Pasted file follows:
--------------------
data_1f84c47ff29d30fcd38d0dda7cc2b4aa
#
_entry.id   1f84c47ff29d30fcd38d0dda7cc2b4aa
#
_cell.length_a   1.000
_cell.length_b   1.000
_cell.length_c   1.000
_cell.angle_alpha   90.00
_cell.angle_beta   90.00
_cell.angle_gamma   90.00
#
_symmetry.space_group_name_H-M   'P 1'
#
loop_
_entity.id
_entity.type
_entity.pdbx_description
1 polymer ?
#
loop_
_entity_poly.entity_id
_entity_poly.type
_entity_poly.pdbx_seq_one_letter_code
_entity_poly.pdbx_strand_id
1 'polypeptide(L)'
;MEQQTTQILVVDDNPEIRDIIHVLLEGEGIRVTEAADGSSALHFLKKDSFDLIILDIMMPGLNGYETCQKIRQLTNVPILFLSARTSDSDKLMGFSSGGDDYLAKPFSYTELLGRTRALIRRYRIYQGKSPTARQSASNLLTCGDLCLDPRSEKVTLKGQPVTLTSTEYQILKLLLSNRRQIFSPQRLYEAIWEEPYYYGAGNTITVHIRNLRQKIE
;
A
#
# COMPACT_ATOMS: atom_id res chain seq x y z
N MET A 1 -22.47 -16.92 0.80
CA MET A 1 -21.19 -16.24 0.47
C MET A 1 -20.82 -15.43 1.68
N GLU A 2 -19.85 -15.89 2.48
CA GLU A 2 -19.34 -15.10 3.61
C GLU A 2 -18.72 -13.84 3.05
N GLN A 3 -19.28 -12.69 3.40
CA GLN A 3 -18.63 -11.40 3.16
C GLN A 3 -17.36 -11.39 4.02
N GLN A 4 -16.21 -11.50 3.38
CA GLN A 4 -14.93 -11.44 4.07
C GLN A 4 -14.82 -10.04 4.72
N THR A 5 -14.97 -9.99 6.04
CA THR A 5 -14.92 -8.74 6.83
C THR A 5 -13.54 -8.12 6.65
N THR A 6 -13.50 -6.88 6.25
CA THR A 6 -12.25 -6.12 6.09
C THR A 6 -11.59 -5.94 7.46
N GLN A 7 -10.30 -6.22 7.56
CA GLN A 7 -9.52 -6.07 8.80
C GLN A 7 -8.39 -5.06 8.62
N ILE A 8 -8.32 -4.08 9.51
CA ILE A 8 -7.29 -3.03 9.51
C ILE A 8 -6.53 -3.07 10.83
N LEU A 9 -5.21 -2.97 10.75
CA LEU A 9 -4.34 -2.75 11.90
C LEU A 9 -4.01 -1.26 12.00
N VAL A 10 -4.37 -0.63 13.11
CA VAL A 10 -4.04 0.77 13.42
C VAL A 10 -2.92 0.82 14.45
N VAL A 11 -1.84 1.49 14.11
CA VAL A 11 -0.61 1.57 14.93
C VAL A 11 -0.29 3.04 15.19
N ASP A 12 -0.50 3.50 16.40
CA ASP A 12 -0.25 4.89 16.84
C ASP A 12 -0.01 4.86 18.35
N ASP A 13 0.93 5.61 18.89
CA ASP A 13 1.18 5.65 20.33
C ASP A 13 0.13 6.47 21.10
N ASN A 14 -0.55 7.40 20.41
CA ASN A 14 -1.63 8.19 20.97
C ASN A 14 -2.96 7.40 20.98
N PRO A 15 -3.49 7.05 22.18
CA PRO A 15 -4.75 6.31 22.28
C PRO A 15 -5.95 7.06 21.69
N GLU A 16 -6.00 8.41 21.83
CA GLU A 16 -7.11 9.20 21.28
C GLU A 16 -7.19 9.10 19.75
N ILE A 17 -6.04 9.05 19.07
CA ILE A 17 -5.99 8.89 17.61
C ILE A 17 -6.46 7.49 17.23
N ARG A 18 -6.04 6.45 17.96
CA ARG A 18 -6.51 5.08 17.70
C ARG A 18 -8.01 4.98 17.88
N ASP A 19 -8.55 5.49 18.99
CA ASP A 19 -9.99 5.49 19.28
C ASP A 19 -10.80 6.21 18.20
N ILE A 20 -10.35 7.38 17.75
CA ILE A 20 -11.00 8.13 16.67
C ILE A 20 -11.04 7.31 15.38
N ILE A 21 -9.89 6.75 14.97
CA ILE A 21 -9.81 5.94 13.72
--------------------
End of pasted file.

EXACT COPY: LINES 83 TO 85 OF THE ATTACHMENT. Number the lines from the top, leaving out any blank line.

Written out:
CA ARG A 18 -6.51 5.08 17.70
C ARG A 18 -8.01 4.98 17.88
N ASP A 19 -8.55 5.49 18.99